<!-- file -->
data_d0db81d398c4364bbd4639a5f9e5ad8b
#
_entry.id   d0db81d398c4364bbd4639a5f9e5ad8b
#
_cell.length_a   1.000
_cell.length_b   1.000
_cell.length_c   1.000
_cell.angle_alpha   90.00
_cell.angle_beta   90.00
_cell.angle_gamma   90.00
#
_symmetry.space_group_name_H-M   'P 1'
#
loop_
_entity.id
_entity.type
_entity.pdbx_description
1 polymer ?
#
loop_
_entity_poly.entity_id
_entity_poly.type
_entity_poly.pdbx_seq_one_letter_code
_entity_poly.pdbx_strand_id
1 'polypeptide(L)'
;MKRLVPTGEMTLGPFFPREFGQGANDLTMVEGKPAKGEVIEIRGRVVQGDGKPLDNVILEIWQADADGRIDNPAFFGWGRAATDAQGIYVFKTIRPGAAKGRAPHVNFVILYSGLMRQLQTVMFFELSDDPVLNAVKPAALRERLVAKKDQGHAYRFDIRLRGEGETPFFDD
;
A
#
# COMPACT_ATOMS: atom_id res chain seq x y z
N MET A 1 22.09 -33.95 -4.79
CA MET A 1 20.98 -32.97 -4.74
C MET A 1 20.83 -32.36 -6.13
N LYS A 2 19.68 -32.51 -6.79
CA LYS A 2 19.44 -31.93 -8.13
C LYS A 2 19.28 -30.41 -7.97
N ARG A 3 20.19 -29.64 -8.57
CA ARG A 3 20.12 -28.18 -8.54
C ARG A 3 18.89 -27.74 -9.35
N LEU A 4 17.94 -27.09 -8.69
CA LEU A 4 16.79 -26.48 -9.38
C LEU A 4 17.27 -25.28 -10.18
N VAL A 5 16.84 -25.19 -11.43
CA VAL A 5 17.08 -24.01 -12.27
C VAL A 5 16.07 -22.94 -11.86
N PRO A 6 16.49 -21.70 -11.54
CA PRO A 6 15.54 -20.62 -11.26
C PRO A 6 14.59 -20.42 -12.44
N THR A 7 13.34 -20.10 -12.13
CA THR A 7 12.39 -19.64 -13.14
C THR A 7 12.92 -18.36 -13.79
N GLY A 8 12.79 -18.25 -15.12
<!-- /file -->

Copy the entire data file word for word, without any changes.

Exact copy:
data_d0db81d398c4364bbd4639a5f9e5ad8b
#
_entry.id   d0db81d398c4364bbd4639a5f9e5ad8b
#
_cell.length_a   1.000
_cell.length_b   1.000
_cell.length_c   1.000
_cell.angle_alpha   90.00
_cell.angle_beta   90.00
_cell.angle_gamma   90.00
#
_symmetry.space_group_name_H-M   'P 1'
#
loop_
_entity.id
_entity.type
_entity.pdbx_description
1 polymer ?
#
loop_
_entity_poly.entity_id
_entity_poly.type
_entity_poly.pdbx_seq_one_letter_code
_entity_poly.pdbx_strand_id
1 'polypeptide(L)'
;MKRLVPTGEMTLGPFFPREFGQGANDLTMVEGKPAKGEVIEIRGRVVQGDGKPLDNVILEIWQADADGRIDNPAFFGWGRAATDAQGIYVFKTIRPGAAKGRAPHVNFVILYSGLMRQLQTVMFFELSDDPVLNAVKPAALRERLVAKKDQGHAYRFDIRLRGEGETPFFDD
;
A
#
# COMPACT_ATOMS: atom_id res chain seq x y z
N MET A 1 22.09 -33.95 -4.79
CA MET A 1 20.98 -32.97 -4.74
C MET A 1 20.83 -32.36 -6.13
N LYS A 2 19.68 -32.51 -6.79
CA LYS A 2 19.44 -31.93 -8.13
C LYS A 2 19.28 -30.41 -7.97
N ARG A 3 20.19 -29.64 -8.57
CA ARG A 3 20.12 -28.18 -8.54
C ARG A 3 18.89 -27.74 -9.35
N LEU A 4 17.94 -27.09 -8.69
CA LEU A 4 16.79 -26.48 -9.38
C LEU A 4 17.27 -25.28 -10.18
N VAL A 5 16.84 -25.19 -11.43
CA VAL A 5 17.08 -24.01 -12.27
C VAL A 5 16.07 -22.94 -11.86
N PRO A 6 16.49 -21.70 -11.54
CA PRO A 6 15.54 -20.62 -11.26
C PRO A 6 14.59 -20.42 -12.44
N THR A 7 13.34 -20.10 -12.13
CA THR A 7 12.39 -19.64 -13.14
C THR A 7 12.92 -18.36 -13.79
N GLY A 8 12.79 -18.25 -15.12